What amazes me is, on any given day noise can be heard from planes circling and landing at the nearby airport, loud cars, diesel-engine trucks (and cars, a Mercedes next door), excavators and scrapers across the field building a new development, a man unsuccessfully practicing the guitar, the woman who blow dries her hair every single morning at 6:20 am, the gardener’s leaf blowers, weed eaters, lawnmowers at someone’s house every single week day, UPS, FedEx, the mail truck, other delivery trucks the garbage trucks, an endless string of visitors opening and closing the door adjacent to ours and all around at other houses, the garage door opening and closing, opening and closing with the majority of the time not to back the car out (her garage is next to the side we live on, it is really weird, it is her yard, her living space, our living space, our garage, her garage, our yard) other dogs barking, yet our dog, the new people’s dog is the beast that is simply too much to tolerate. I guess manmade noises are fine because she cannot bully anyone about those noises. Those noises are progress, a meaning to a capitalistic existence. Refreshing! Whereas, an occasional bark from a dog who does what comes natural is too much to bear, so much so, that he must be tortured into submission. Why should he speak freely, when she is not invited to?

I do not like this kind of mess, I simply wish to be left alone, but I am willing to fight. Nevertheless, Mr. Glendower bought the collar and now the dog is tortured from bedtime to morning. Fortunately, he is a good dog, a smart dog, and knows to go to bed once the collar is on and does not try to bark anymore. It only took him one or two barks to learn. Even though that angle is covered there is still an aftermath to deal with. For one, Mr. Glendower becomes anxious when he hears a dog bark, “is that our dog?” It makes me nervous too. The child is worried that our dog will be taken away. And, I am worried that I may catch a case for punching her dead in her mouth the next time she complains about something.

I see the same dynamic play out on the beach. We live by a beach, not a pretty beach, but one that has uninviting terrain. The dunes are high and the waves fierce. The surfers love it, especially the ones that want to hone their skills instead of preening for attention. They make driftwood huts and wait for favorable tides. Sometimes the tide is out enough that there is flat smooth sand to follow the shoreline, making a walk pleasant, but most of the time, if one walks the shoreline it will be an up and down journey, a work out indeed. Even though there is a leash law at every beach, this is the only beach that it is not actively enforced. All the locals know this and it has become a haven for dogs. People take their dogs there to roam, to play. I have yet to have a bad experience with a dog. The dogs love the small reprieve from daily imprisonment. I met a man the other day because my dog ran ahead of us to him and his dog. It takes some time to get from the street to be shoreline so the dog got there first. I could tell the man was worried, uptight and was concerned about what I would think of his loose dog. When I made it to him, I asked if his dog bites, he said no. Then I told him that my dog does not bite either, that I was worried too because so many people are guarded and stress out over dogs. Instantly, before my very eyes his countenance changed. He was so relieved that I understood that the dogs should be left alone. He went on to tell me that his dog is now eleven and very happy. I understand the concern about vicious dogs, and the lack of accountability some dog’s owners refuse to accept when their dogs bite, but there are many dog owners who have dogs that do not fit into those categories, and my dog is one.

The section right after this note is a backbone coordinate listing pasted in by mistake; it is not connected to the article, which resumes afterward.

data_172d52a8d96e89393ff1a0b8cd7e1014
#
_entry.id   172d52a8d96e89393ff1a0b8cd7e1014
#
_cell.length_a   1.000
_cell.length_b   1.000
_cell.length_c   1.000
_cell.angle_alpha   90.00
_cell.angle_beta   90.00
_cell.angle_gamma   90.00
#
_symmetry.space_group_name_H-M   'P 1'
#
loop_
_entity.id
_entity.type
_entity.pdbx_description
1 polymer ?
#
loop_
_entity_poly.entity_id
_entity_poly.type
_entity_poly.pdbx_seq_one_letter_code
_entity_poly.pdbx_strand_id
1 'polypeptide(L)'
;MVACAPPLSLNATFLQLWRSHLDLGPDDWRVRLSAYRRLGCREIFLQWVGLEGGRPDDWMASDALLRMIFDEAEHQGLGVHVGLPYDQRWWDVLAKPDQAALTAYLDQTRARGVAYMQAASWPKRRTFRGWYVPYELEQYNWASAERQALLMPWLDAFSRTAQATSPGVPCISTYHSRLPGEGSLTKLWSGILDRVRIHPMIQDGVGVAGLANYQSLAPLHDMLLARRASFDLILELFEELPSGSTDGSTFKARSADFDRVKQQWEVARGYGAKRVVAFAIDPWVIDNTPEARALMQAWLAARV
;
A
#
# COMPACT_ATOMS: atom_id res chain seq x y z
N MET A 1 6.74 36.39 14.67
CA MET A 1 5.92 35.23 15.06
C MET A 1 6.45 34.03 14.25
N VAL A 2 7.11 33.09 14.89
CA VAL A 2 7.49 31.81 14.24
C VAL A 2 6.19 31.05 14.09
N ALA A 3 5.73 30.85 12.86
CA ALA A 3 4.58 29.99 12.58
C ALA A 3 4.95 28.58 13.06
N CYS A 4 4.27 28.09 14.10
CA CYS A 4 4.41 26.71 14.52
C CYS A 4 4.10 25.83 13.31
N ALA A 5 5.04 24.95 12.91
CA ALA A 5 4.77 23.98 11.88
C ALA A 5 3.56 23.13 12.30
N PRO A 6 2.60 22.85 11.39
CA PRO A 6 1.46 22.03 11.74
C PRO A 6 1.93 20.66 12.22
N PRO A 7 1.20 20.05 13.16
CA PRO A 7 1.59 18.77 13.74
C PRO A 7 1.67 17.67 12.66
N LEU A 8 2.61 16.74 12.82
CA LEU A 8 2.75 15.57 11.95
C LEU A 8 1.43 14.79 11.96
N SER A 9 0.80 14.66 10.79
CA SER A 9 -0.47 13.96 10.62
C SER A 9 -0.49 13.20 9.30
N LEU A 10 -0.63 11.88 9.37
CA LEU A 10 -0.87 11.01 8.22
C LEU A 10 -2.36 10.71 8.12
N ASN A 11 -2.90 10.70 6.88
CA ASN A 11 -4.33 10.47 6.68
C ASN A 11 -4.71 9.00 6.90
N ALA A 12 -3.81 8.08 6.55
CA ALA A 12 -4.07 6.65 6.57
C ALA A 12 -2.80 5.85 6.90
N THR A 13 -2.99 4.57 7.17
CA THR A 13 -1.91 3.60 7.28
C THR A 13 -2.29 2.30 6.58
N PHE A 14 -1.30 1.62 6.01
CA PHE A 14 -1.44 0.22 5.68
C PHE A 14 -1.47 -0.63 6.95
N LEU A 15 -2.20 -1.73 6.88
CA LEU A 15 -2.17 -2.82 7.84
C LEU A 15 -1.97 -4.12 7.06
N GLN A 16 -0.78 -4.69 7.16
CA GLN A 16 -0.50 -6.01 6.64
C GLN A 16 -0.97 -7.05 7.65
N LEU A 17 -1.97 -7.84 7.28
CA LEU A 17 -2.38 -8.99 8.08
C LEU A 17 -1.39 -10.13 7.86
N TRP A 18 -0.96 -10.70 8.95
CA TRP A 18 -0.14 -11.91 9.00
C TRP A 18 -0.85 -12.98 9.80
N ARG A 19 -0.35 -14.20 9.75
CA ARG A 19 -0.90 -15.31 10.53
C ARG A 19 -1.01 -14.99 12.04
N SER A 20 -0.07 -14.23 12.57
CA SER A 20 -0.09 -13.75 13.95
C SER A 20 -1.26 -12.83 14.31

A little ways down the beach, my dog met another two dogs, no problem, they all played and moved on. Then further down, an old couple, tanned like leather and dried-up like acidic grapes as if they owned and lived on the beach forever had two of those rat dogs on leashes and was bitching to no one in particular about dogs running loose. Their bitterness followed them like a dirty plume..

  1. archcrone permalink
    October 4, 2007 3:05 am

    Years ago, I had a neighbor that was a loner, for the most part. He worked from home as a song-writer, and he also would record his work at home.

    Our homes were in-line with each other, but there was a good 25 feet between them. But, the were in an echo spot (I don’t know how else to explain this). Everything he did in certain rooms in his house I could hear in my house, and vica versa.

    while he and his SO lived quietly, hubby and I and our three kids lived life. It’s not like the kids (eldest was 4 at the time) were totally screaming brats, or anything, they were healthy rambunctious boys.

    Enter the echo.

    Suffice it to say, how you are being made to feel about your dog, is the same position I was made to feel about my kids. I went out of my way to take kids out, away from the house, every day, so that he would not be bothered. I was constantly shushing them, reminding them to not be “so loud.” It was totally unnatural. My hubby offered to soundproof his recording room, so the echo from our house would not get picked up on his recordings. It turned it down.